32 32 Underlying Principles: CIDR2009 Business data may not always reflect the state of the world or the business: Inherent lack of perfect information Secondary data need not be updated with primary data: Inherent latency Transactions/Events may temporarily violate integrity constraints: Referential integrity may need to be compromised

33 33 Data Security & Privacy Data privacy remains a show-stopper in the context of database outsourcing. Encryption-based solutions are too expensive and are projected to be so in the foreseeable future: Private Information Retrieval (Sion2008) Other approaches: Information-theoretic approaches that uses data- partitioning for security (Emekci2007) Hardware-based solution for information security

34 34 Self management and self tuning in cloud-based data management Self management and self tuning Query optimization on thousands of nodes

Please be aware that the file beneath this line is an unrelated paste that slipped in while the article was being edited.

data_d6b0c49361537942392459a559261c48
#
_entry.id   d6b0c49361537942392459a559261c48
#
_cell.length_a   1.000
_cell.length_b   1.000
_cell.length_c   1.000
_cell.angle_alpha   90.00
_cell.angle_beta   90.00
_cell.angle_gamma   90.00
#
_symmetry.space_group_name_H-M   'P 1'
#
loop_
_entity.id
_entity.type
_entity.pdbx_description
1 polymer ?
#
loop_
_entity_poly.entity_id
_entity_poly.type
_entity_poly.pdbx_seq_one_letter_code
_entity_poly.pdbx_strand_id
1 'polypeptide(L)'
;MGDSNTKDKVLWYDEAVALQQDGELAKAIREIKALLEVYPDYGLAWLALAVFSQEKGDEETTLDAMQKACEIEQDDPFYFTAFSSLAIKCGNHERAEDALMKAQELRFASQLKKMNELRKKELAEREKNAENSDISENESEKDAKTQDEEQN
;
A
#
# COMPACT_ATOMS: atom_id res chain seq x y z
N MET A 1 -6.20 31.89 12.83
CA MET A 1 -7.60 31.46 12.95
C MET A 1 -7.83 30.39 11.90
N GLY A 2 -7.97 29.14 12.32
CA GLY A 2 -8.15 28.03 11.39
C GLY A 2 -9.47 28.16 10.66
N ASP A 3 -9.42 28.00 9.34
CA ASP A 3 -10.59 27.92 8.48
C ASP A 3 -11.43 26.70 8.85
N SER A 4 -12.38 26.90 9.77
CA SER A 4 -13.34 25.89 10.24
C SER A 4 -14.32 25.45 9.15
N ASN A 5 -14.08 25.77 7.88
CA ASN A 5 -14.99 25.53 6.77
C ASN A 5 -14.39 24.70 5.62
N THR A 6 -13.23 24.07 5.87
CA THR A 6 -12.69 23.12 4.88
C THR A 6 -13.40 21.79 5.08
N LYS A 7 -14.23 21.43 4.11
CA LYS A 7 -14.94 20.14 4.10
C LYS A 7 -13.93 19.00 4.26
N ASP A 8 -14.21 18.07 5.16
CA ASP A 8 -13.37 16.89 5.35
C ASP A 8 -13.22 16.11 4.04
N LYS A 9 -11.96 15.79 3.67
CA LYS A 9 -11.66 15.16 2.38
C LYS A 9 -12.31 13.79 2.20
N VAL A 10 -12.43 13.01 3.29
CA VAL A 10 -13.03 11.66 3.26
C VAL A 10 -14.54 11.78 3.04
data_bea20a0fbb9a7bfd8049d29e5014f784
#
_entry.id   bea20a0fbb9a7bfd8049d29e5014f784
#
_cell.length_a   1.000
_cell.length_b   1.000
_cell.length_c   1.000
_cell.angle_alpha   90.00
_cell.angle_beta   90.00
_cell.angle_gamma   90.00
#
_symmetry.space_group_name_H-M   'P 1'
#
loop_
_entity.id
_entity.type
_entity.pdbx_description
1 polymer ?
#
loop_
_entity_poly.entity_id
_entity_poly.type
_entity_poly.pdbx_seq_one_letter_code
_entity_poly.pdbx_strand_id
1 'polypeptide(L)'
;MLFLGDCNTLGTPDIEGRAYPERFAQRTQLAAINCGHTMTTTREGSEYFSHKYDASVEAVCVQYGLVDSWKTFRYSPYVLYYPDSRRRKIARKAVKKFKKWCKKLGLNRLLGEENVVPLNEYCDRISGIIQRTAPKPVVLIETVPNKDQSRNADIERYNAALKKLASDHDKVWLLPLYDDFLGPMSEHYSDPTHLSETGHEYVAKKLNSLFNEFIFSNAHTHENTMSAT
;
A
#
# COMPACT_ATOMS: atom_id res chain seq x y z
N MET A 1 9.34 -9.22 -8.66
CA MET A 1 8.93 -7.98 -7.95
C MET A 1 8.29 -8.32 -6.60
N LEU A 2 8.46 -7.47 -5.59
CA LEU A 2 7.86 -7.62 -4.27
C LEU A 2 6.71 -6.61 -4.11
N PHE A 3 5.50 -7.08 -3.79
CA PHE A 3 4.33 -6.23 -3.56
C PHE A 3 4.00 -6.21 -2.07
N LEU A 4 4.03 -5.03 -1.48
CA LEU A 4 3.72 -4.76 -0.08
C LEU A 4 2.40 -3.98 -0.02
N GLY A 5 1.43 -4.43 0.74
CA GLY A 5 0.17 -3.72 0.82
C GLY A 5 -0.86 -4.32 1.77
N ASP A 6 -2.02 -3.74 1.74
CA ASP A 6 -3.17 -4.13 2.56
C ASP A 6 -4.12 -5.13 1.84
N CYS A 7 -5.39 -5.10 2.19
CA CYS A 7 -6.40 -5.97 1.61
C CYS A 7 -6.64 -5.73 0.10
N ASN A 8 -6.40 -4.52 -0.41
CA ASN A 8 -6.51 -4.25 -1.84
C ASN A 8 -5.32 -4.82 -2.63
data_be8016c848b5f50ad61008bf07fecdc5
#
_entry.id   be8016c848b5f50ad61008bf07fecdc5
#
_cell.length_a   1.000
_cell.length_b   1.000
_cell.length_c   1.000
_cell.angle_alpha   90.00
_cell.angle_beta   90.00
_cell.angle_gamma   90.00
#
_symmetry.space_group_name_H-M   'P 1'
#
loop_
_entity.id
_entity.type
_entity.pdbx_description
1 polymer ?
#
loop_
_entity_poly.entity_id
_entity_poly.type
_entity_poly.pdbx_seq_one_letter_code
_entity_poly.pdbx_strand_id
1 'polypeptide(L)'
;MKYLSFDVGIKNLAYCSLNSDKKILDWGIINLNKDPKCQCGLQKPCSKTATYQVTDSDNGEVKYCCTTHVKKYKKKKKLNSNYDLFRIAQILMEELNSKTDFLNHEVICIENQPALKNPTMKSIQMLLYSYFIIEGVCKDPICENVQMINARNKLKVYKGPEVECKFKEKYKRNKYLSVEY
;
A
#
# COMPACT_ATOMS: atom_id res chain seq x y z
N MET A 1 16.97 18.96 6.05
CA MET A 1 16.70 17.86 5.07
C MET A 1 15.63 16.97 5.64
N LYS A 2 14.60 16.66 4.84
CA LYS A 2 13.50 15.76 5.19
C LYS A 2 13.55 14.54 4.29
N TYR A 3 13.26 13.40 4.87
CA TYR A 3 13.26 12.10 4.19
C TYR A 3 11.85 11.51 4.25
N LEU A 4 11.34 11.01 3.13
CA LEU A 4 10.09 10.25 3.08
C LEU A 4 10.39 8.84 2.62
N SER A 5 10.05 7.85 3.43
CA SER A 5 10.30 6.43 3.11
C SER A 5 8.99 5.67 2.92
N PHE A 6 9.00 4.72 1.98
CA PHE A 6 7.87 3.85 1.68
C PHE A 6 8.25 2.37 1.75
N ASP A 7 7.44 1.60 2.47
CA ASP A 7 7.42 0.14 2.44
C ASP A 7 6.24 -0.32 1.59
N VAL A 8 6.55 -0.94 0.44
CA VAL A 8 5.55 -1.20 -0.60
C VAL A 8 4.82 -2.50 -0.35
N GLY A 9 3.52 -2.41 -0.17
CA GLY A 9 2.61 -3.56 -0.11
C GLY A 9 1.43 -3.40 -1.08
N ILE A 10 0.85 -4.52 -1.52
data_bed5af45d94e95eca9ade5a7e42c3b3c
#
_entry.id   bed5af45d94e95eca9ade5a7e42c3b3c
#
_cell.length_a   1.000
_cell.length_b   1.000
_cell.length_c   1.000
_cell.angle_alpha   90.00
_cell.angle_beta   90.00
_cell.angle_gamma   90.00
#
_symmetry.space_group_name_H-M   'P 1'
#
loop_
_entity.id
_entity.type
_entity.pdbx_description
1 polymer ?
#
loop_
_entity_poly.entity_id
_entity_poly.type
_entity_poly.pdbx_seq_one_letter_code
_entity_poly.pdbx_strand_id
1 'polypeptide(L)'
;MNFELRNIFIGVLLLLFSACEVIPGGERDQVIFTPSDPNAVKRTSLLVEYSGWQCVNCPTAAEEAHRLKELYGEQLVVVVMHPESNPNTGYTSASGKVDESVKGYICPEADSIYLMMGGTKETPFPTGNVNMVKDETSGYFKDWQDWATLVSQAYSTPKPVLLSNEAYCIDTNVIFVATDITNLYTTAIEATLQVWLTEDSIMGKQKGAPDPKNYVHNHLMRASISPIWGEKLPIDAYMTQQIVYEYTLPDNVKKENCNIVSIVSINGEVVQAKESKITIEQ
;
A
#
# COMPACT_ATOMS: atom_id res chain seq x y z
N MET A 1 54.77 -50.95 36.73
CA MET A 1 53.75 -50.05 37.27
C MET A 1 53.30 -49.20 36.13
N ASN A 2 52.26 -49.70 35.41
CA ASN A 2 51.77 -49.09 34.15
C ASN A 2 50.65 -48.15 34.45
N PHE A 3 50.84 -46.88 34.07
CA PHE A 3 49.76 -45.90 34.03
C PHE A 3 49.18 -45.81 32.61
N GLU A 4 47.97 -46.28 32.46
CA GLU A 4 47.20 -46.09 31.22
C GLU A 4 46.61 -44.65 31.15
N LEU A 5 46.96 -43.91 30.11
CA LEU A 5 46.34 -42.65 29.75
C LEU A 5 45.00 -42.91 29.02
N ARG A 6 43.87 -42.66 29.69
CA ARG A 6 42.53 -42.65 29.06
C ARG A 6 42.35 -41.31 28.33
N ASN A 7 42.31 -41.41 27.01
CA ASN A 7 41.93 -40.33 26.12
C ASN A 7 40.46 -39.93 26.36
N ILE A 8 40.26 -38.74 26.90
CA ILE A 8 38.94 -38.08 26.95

35 35 Remarks Data Management for Cloud Computing poses a fundamental challenge to database researchers: Scalability Reliability Data Consistency Radically different approaches and solution are warranted to overcome this challenge: Need to understand the nature of new applications

36 36 References Life Beyond Distributed Transactions: An Apostates Opinion by P.Helland, CIDR07 Building a Database on S3 M.Brartner, D.Florescu, D.Graf, D.Kossman, T.Kraska, SIGMOD08 Unbundling Transaction Services in the Cloud D.Lo,et, A.Fekete, G.Weikum, M.Zwilling, CIDR09 Principles of Inconsistency S.Finkelstein, R.Brendle, D.Jacobs, CIDR09 VLDB Database School (China) l2009English.htm